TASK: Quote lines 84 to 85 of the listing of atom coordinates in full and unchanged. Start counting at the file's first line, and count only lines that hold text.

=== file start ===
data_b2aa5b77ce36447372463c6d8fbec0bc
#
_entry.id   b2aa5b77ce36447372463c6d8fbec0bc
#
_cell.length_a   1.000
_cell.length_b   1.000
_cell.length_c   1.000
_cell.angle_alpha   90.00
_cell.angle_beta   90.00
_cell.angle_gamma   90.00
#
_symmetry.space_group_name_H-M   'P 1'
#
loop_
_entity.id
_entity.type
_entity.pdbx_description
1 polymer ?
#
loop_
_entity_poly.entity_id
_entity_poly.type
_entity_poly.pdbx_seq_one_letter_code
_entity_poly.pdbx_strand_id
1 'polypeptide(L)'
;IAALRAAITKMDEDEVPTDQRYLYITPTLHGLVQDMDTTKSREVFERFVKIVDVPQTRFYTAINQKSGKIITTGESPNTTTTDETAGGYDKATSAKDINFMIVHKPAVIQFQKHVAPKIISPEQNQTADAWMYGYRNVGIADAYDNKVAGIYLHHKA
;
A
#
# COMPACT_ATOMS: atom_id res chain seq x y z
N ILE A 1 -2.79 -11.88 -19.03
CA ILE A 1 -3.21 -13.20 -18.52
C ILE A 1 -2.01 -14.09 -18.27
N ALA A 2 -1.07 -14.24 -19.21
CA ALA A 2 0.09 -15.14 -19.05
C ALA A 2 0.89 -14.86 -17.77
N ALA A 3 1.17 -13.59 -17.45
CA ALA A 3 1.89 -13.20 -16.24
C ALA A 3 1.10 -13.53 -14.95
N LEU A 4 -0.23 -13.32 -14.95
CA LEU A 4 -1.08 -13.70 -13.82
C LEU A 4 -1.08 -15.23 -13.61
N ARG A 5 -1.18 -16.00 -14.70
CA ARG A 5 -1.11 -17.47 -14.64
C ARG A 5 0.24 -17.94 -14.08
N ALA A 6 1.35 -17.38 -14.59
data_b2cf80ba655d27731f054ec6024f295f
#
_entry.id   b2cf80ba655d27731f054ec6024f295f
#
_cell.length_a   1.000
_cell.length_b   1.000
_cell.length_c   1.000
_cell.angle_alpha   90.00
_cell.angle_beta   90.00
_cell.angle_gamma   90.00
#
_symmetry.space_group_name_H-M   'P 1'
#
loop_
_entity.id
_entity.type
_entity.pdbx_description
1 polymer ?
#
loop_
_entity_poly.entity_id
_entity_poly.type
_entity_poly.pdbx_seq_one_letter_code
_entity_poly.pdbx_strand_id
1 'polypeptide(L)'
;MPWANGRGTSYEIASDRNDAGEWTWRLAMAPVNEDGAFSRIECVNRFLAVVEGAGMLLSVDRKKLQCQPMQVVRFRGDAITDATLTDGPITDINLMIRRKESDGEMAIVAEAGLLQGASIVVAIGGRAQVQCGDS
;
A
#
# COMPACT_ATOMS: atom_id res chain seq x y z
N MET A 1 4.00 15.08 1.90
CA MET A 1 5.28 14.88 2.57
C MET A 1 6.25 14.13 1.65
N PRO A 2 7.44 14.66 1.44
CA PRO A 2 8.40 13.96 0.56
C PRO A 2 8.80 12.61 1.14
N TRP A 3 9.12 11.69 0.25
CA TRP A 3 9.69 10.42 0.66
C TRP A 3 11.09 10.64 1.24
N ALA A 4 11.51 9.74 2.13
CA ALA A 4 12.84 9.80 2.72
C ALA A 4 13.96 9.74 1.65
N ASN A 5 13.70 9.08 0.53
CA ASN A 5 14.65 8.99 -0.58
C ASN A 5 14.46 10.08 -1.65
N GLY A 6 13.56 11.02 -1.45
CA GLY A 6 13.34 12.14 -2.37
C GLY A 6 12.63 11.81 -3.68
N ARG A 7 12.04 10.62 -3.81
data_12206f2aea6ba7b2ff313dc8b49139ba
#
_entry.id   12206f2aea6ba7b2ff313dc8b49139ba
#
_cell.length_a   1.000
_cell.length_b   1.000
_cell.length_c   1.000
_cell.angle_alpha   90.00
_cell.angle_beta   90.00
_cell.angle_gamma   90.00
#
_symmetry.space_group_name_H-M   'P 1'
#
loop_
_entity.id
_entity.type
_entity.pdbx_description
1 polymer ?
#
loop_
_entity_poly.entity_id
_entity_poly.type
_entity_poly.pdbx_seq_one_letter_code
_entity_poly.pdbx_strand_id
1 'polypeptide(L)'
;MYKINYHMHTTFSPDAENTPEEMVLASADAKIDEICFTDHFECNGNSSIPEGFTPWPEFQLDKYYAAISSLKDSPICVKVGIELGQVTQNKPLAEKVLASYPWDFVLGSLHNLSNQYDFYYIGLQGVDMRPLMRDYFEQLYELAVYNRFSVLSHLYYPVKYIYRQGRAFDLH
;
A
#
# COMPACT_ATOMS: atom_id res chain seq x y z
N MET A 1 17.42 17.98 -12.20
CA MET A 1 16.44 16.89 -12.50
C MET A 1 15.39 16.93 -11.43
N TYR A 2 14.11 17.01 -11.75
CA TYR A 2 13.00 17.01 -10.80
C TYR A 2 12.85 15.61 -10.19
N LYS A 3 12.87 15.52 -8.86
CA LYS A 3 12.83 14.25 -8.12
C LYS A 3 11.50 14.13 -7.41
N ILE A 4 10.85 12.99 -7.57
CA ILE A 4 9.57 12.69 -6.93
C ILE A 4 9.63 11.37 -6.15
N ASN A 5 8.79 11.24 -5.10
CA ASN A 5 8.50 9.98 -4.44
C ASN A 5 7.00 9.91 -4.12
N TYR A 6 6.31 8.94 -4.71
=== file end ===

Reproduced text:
CA TRP A 3 9.69 10.42 0.66
C TRP A 3 11.09 10.64 1.24